Our Arrhythmia Program provides comprehensive treatment and evaluation to children and teens with heart rhythm problems— from the simple to the complex.
What services do you offer?
Electrophysiology studies and transcatheter ablations
To diagnose and treat heart rhythm problems (arrhythmias), we perform specialized procedures called electrophysiology (EP) studies and transcatheter ablation in our state-of-the-art cardiac catheterization labs.
In most cases, the arrhythmia is caused by a problem with the electrical system in the heart.
During an EP study, a heart doctor (cardiologist) guides small plastic tubes (catheters) to the heart through the blood vessels of the leg to read the heart’s electrical signals. An EP study is most commonly used to determine the cause of an abnormal heart rhythm. It is sometimes used to determine whether a child needs a pacemaker or defibrillator.
If the cause of an arrhythmia is found during an EP study, the doctor may use a form of transcatheter ablation to correct the problem:
- During a transcatheter ablation, the doctor guides a special catheter to the abnormal area in the heart.
- Then, the doctor will destroy the small piece of tissue that is causing the problem. They will either burn (cauterize) the tissue with radiofrequency energy (radiofrequency ablation) or freeze the tissue using cryo energy (cryoablation).
- The type of energy used depends on the location of the tissue within the heart and how close it is to the heart’s normal electrical system.
Just a few years ago, difficult-to-treat arrhythmias might have required heart surgery. Now many can be corrected with transcatheter ablations.
Pacemakers and defibrillators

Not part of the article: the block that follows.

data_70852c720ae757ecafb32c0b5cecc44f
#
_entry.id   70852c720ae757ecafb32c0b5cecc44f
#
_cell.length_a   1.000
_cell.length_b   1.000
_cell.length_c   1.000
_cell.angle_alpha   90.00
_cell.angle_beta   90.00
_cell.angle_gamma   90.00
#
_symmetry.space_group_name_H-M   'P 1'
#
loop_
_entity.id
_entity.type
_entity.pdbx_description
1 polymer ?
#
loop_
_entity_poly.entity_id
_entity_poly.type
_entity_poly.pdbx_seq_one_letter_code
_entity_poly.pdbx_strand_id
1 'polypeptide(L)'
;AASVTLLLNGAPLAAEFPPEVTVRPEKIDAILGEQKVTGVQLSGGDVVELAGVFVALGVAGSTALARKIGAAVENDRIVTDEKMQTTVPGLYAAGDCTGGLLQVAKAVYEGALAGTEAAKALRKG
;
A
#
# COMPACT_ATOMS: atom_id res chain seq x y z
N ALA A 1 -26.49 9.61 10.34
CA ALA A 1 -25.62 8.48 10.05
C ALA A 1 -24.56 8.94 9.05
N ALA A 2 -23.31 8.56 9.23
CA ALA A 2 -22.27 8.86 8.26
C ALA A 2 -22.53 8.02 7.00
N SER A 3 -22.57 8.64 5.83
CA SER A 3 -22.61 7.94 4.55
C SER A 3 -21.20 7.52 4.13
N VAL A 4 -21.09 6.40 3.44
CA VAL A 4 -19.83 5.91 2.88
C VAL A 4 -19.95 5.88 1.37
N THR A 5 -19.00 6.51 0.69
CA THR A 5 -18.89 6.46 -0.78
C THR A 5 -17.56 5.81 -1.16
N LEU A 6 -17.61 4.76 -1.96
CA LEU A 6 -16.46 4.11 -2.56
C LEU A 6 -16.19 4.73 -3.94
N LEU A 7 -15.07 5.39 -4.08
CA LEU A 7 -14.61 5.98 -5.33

We also put in pacemakers and defibrillators. Children with certain heart conditions may need one of these devices to restore and control the rhythm of their heart:
- Pacemakers are small electronic devices that help control the speed and pattern of a heartbeat. They monitor the heart rhythm and stimulate the heart with an electrical impulse when it beats too slowly or irregularly.
- A defibrillator is similar to a pacemaker. It continuously monitors the heart for life-threatening rhythm problems such as ventricular tachycardia or ventricular fibrillation. These kinds of arrhythmias can lead to sudden cardiac arrest (the heart stops beating) and death if left untreated. When the defibrillator detects one of these arrhythmias, it sends an electrical shock to the heart to bring it back to normal rhythm.
Our Arrhythmia Program includes an outpatient Electrophysiology Clinic where we diagnose new patients, evaluate patients with existing heart conditions and monitor patients with pacemakers and defibrillators.
What’s special about the experience at Seattle Children’s?
Seattle Children’s was the first hospital in the Pacific Northwest to establish a program to offer pediatric electrophysiology and pacing services.
Our Arrhythmia Program has 3 full-time pediatric electrophysiologists, which is uncommon among children’s hospitals. There are only about 100 of these specialists in the United States.
Pediatric electrophysiologists are heart doctors (cardiologists) who specialize in heart rhythm problems in children. After their training in pediatric cardiology, they have additional subspecialty training in dealing with cardiac arrhythmias, pacemakers and life-threatening heart rhythms.
We use the most current technology, such as cryoablation, a state-of-the-art catheter ablation system that makes procedures significantly safer for our patients.
To meet your child’s long-term healthcare needs, we have a special Adult Congenital Heart Disease (ACHD) program to transition your child to adult care when they’re ready.
Who’s on the team?
Our Arrhythmia Program includes cardiac nurses, cardiac nurse practitioners, pediatric anesthesiologists, pediatric cardiac surgeons and other pediatric cardiologists to ensure that your child gets the best care possible.